California Lottery Commission Adopts New Generation of SuperLotto
SACRAMENTO, April 28, 2000 - In response to consumer research and feedback from retailers, the California Lottery Commission voted today to adopt the first enhancement to its flagship product SuperLotto in nearly a decade.
"This new generation of Lotto will be more attractive to current players and generate more revenue for schools," commented Dave Rosenberg, chairman of the Lottery Commission. "The Commission weighed all aspects of the extensive research that's been conducted over the past two years to develop this exciting new concept and we feel it will greatly enhance our premier game."
The changes adopted are designed to increase the number of large jackpots, create more winners and award higher prize amounts for matching four or five numbers. Changes include more ways to win (nine compared to the current four prize levels); nearly three times as many winners in every draw (overall odds of winning some prize improve to 1 in 23 compared to the current 1 in 60); and bigger starting jackpots ($7 million compared to the current $4 million). To offer these player benefits, the new version of SuperLotto calls for higher jackpot odds than in the current game (1 in 41 million compared to the current 1 in 18 million).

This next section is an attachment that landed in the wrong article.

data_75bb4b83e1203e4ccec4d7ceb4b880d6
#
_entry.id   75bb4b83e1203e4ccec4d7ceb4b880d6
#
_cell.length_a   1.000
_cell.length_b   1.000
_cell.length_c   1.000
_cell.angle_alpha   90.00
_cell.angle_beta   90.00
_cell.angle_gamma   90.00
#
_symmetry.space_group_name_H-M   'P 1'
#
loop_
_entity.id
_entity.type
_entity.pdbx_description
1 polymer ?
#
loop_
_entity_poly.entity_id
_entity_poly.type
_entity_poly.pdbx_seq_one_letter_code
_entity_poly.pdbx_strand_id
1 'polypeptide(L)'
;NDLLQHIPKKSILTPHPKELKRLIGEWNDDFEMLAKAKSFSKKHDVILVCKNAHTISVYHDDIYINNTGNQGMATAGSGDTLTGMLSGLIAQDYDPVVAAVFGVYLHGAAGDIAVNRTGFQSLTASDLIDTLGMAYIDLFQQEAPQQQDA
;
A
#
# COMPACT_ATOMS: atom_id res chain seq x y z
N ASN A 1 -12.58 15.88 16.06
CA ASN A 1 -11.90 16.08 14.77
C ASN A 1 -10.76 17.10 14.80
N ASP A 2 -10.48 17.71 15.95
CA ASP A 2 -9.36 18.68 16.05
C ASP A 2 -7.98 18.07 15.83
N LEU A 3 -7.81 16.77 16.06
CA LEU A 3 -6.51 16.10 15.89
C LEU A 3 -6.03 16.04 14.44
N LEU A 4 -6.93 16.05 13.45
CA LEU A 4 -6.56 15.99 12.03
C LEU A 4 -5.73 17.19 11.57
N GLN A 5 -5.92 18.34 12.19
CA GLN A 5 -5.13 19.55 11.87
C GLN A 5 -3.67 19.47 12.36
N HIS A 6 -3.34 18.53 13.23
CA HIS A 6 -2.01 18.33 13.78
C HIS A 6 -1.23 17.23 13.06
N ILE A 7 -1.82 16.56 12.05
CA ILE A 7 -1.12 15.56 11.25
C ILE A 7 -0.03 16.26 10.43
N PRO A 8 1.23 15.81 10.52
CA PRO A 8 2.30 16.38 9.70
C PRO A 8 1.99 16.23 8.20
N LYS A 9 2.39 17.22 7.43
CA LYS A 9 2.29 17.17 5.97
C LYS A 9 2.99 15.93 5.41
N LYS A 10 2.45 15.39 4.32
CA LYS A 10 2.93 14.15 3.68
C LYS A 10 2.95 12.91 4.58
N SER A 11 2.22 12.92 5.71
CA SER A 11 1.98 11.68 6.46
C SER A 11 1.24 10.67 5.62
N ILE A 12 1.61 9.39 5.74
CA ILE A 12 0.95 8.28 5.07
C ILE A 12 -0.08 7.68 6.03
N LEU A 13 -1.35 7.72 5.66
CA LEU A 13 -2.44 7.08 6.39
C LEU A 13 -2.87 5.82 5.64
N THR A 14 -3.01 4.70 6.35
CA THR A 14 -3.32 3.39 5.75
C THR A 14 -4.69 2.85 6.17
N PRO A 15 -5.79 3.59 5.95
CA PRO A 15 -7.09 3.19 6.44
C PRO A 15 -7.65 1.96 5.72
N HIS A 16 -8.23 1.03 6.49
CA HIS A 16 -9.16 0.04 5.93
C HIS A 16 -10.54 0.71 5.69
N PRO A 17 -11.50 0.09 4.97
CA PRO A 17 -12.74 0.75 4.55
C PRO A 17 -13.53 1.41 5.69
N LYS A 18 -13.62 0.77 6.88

This would make California's game more similar to the "Powerball" and "Big Game" formats offered in other states. The changes to the SuperLotto game have undergone a thorough development process - including consumer testing among regular players - and are designed help stimulate waning SuperLotto sales.
"As you would expect with a nearly 10-year-old product, players have lost some interest in SuperLotto," noted Melissa Meith, the Lottery's executive officer. "The revenue generated for education will diminish without changes in the game."
While overall Lottery revenues have increased each year since 1997, SuperLotto revenues have declined from $1.1 billion in the 1995/96 fiscal year to around $975 million anticipated in the current fiscal year. Thirty four percent of the Lottery's revenues go to public education in California, with 52.5 percent going to prizes and the remainder going to retailer commissions, game costs, and administrative expenses. Education is expected to receive an average of over $1 billion annually in the first three years of the new game. This will be about $200 million a year more than if the game were not changed. Californians can expect to see the new game the more than 18,000 Lottery retailers in June 2000.
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